The Western Shovelnose Ray attains a maximum size of at least 100 cm total length (TL), which is based on Jones et al. (2010) recording females up to 100.1 cm TL, and males up to 87.2 cm TL. The length at which 50% of the population attains maturity is 79.8 cm TL for females, and 64.2 cm TL for males (Jones et al. 2010). The smallest mature female recorded was 75.4 cm TL, while the smallest mature male recorded was 64.2 cm TL (Jones et al. 2010). Although small individuals are commonly encountered in littoral zones, they have been captured in southwestern Australia in deeper water commercial gillnet (24-73 m depth) and longline fisheries (65-73 in depth) (Jones et al. 2010), while maximum depth has been reported as 125 m (Last and Stevens 2009). The species is viviparous, with litter sizes of 14–16 (Haacke 1885).
|Continuing decline in area, extent and/or quality of habitat:||Yes|
|Congregatory:||Congregatory (and dispersive)|
|Use and Trade:||The Western Shovelnose Ray is not targeted by commercial fisheries, although 'not-specified' shovelnose rays are landed occasionally as byproduct; 1 tonne live weight was reportedly taken in 2012/13 in Western Australia (Fletcher and Santoro 2014). There is also likely to be some recreational take and consumption, particularly in southwestern Australia.|
The Western Shovelnose Ray is subject to capture in a variety of fisheries throughout its range, yet bycatch data for this species is relatively poorly reported. It is commonly encountered in trawl fisheries on the west coast and gillnet and longline fisheries on the southwestern and southern coasts of Western Australia (Jones et al. 2010). In this region, trawl fisheries appear to interact with all life stages and have the highest proportion of interactions, while gillnets capture a wide size range, and longlines interact with only the occasional animal (Jones et al. 2010). They are reported as bycatch from trawl fisheries in the West Coast Bioregion and Gascoyne Coast Bioregion (Evans and Molony 2012). Outside of Western Australia, the species is a likely bycatch in South Australian prawn trawl fisheries, while in the Commonwealth-managed Southern and Eastern Scalefish and Shark Fishery (SESSF), about 7 tonnes are estimated to be caught annually, with the bulk being discarded (Walker and Gason 2007).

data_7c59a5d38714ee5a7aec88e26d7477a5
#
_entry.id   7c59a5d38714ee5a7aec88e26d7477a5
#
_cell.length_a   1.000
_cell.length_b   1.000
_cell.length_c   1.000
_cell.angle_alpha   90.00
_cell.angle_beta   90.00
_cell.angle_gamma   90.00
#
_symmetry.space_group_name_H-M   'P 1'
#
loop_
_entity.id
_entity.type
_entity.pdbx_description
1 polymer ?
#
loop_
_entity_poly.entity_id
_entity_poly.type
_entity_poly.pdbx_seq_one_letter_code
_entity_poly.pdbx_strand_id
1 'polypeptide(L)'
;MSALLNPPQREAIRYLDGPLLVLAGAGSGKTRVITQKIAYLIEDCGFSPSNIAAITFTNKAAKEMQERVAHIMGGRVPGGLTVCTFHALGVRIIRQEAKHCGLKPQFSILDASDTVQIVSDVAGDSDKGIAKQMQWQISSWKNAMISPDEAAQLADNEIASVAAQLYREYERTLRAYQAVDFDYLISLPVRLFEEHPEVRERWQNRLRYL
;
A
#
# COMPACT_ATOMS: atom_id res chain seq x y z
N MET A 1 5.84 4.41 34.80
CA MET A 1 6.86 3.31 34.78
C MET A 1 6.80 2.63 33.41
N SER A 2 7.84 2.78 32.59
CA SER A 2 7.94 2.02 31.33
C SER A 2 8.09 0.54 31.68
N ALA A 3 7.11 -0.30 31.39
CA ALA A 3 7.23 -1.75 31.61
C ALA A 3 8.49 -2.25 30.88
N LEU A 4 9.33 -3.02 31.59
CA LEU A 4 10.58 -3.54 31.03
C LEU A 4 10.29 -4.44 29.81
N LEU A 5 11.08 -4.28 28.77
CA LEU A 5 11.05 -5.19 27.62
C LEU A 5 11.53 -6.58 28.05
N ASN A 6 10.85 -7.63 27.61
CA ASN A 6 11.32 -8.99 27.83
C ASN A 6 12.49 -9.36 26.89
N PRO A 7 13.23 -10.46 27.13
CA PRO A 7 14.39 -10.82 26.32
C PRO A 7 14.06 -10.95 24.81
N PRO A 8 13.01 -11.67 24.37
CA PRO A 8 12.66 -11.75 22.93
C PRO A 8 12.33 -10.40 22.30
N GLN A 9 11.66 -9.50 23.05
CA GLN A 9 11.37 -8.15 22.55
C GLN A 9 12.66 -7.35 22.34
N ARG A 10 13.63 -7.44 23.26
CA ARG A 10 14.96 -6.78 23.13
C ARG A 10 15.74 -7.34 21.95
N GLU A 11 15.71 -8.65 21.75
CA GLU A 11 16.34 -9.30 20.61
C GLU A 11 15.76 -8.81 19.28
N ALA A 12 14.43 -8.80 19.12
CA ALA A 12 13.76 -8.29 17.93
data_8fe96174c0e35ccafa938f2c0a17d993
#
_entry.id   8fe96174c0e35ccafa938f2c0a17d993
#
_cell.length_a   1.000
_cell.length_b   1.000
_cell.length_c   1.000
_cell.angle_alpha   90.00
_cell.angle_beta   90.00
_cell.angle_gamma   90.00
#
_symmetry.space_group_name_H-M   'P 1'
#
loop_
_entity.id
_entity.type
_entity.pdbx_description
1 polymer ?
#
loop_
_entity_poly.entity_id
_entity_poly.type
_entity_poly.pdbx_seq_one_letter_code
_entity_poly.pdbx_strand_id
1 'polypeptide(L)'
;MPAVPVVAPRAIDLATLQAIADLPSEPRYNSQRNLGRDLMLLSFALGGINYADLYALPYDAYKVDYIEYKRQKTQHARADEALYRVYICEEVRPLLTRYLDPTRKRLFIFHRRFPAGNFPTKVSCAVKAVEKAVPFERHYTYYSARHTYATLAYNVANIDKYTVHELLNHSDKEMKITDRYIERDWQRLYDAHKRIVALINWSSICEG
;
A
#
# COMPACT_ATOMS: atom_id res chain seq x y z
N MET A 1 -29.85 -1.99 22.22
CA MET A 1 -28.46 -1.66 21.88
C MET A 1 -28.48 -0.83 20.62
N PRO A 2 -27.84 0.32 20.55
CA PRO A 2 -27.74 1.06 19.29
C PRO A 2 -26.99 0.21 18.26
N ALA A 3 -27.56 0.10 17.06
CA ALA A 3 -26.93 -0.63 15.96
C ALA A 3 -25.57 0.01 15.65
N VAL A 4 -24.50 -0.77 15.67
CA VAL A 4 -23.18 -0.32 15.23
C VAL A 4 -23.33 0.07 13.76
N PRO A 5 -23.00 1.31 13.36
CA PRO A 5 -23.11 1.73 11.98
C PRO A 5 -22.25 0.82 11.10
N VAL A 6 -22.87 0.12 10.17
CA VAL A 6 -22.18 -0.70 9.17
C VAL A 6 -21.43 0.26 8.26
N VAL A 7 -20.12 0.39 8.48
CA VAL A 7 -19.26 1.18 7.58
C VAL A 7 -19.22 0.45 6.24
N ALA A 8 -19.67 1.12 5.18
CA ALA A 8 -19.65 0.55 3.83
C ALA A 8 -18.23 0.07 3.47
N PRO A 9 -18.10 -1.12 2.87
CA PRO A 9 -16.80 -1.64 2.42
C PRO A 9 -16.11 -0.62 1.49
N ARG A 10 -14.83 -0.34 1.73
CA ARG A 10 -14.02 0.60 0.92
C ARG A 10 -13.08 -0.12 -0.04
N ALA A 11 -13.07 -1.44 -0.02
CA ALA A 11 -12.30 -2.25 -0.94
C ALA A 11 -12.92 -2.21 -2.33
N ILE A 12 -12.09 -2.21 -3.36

Bycatch is likely to be highest in trawl fisheries, with exclusion devices less effective for smaller individuals (see Evans and Molony 2012). There are likely to be many habitats throughout their range that are not targeted by commercial trawl fisheries, in particular shallow waters <5 m where the species would receive refuge.
Jones et al. (2010) reported that many individuals caught in trawling died while in the nets, or suffered from injuries during capture and processing that were likely to lead to mortality, and predicted that over 50% of elasmobranchs captured using this method in this region died. These data are somewhat anecdotal, as these authors did not provide a species account of the proportion that had died or were injured, but it suggests relatively high mortality from capture.
|Conservation Actions:||It is recommended that levels of bycatch of this species are examined for all trawl fisheries throughout its range; particularly as all life stages may be affected within each fishery. Survivorship of released individuals also requires examination. The degree of ulitization of habitats and subsequent migration patterns requires assessment. The taxonomy and distribution patterns of the species requires examination. Biological attributes such as the age at maturity and longevity are also required.|
|Citation:||Morgan, D.L. & McAuley, R.B. 2015. Aptychotrema vincentiana. The IUCN Red List of Threatened Species 2015: e.T44186A68609294.Downloaded on 25 September 2017.|